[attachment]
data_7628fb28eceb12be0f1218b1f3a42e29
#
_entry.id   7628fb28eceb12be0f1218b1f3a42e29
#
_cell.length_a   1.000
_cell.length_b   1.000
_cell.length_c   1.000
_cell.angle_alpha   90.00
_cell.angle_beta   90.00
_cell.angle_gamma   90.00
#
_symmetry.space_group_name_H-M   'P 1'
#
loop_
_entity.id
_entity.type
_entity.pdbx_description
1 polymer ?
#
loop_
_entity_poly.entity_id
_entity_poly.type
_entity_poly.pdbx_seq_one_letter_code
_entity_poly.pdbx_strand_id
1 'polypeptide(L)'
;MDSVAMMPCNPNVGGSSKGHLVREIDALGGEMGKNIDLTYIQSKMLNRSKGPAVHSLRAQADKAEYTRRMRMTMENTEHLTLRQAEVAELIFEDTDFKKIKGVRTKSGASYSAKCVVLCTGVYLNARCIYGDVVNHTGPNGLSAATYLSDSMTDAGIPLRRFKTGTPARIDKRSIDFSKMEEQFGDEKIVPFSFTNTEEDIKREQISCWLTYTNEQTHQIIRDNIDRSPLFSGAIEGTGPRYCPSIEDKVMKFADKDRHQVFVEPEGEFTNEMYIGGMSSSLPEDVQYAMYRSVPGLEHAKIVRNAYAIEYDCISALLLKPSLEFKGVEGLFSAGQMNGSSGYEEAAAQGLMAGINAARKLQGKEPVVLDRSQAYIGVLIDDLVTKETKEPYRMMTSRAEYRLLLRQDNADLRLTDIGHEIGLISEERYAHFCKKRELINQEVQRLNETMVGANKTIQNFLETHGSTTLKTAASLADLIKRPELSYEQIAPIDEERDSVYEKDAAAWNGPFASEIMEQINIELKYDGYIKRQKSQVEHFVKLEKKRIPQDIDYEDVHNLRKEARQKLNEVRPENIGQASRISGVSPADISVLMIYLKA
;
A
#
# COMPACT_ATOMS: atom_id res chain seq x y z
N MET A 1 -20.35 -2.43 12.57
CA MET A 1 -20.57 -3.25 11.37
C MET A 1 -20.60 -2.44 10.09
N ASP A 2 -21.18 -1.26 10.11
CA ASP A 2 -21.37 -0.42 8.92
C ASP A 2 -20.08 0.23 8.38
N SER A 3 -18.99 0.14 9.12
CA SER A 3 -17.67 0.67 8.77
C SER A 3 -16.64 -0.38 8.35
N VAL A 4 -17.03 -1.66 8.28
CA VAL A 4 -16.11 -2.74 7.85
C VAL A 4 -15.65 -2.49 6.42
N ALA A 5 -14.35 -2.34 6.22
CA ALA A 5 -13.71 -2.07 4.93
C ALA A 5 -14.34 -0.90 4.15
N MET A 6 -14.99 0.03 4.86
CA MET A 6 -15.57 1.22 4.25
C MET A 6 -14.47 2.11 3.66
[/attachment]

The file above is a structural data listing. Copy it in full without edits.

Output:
data_7628fb28eceb12be0f1218b1f3a42e29
#
_entry.id   7628fb28eceb12be0f1218b1f3a42e29
#
_cell.length_a   1.000
_cell.length_b   1.000
_cell.length_c   1.000
_cell.angle_alpha   90.00
_cell.angle_beta   90.00
_cell.angle_gamma   90.00
#
_symmetry.space_group_name_H-M   'P 1'
#
loop_
_entity.id
_entity.type
_entity.pdbx_description
1 polymer ?
#
loop_
_entity_poly.entity_id
_entity_poly.type
_entity_poly.pdbx_seq_one_letter_code
_entity_poly.pdbx_strand_id
1 'polypeptide(L)'
;MDSVAMMPCNPNVGGSSKGHLVREIDALGGEMGKNIDLTYIQSKMLNRSKGPAVHSLRAQADKAEYTRRMRMTMENTEHLTLRQAEVAELIFEDTDFKKIKGVRTKSGASYSAKCVVLCTGVYLNARCIYGDVVNHTGPNGLSAATYLSDSMTDAGIPLRRFKTGTPARIDKRSIDFSKMEEQFGDEKIVPFSFTNTEEDIKREQISCWLTYTNEQTHQIIRDNIDRSPLFSGAIEGTGPRYCPSIEDKVMKFADKDRHQVFVEPEGEFTNEMYIGGMSSSLPEDVQYAMYRSVPGLEHAKIVRNAYAIEYDCISALLLKPSLEFKGVEGLFSAGQMNGSSGYEEAAAQGLMAGINAARKLQGKEPVVLDRSQAYIGVLIDDLVTKETKEPYRMMTSRAEYRLLLRQDNADLRLTDIGHEIGLISEERYAHFCKKRELINQEVQRLNETMVGANKTIQNFLETHGSTTLKTAASLADLIKRPELSYEQIAPIDEERDSVYEKDAAAWNGPFASEIMEQINIELKYDGYIKRQKSQVEHFVKLEKKRIPQDIDYEDVHNLRKEARQKLNEVRPENIGQASRISGVSPADISVLMIYLKA
;
A
#
# COMPACT_ATOMS: atom_id res chain seq x y z
N MET A 1 -20.35 -2.43 12.57
CA MET A 1 -20.57 -3.25 11.37
C MET A 1 -20.60 -2.44 10.09
N ASP A 2 -21.18 -1.26 10.11
CA ASP A 2 -21.37 -0.42 8.92
C ASP A 2 -20.08 0.23 8.38
N SER A 3 -18.99 0.14 9.12
CA SER A 3 -17.67 0.67 8.77
C SER A 3 -16.64 -0.38 8.35
N VAL A 4 -17.03 -1.66 8.28
CA VAL A 4 -16.11 -2.74 7.85
C VAL A 4 -15.65 -2.49 6.42
N ALA A 5 -14.35 -2.34 6.22
CA ALA A 5 -13.71 -2.07 4.93
C ALA A 5 -14.34 -0.90 4.15
N MET A 6 -14.99 0.03 4.86
CA MET A 6 -15.57 1.22 4.25
C MET A 6 -14.47 2.11 3.66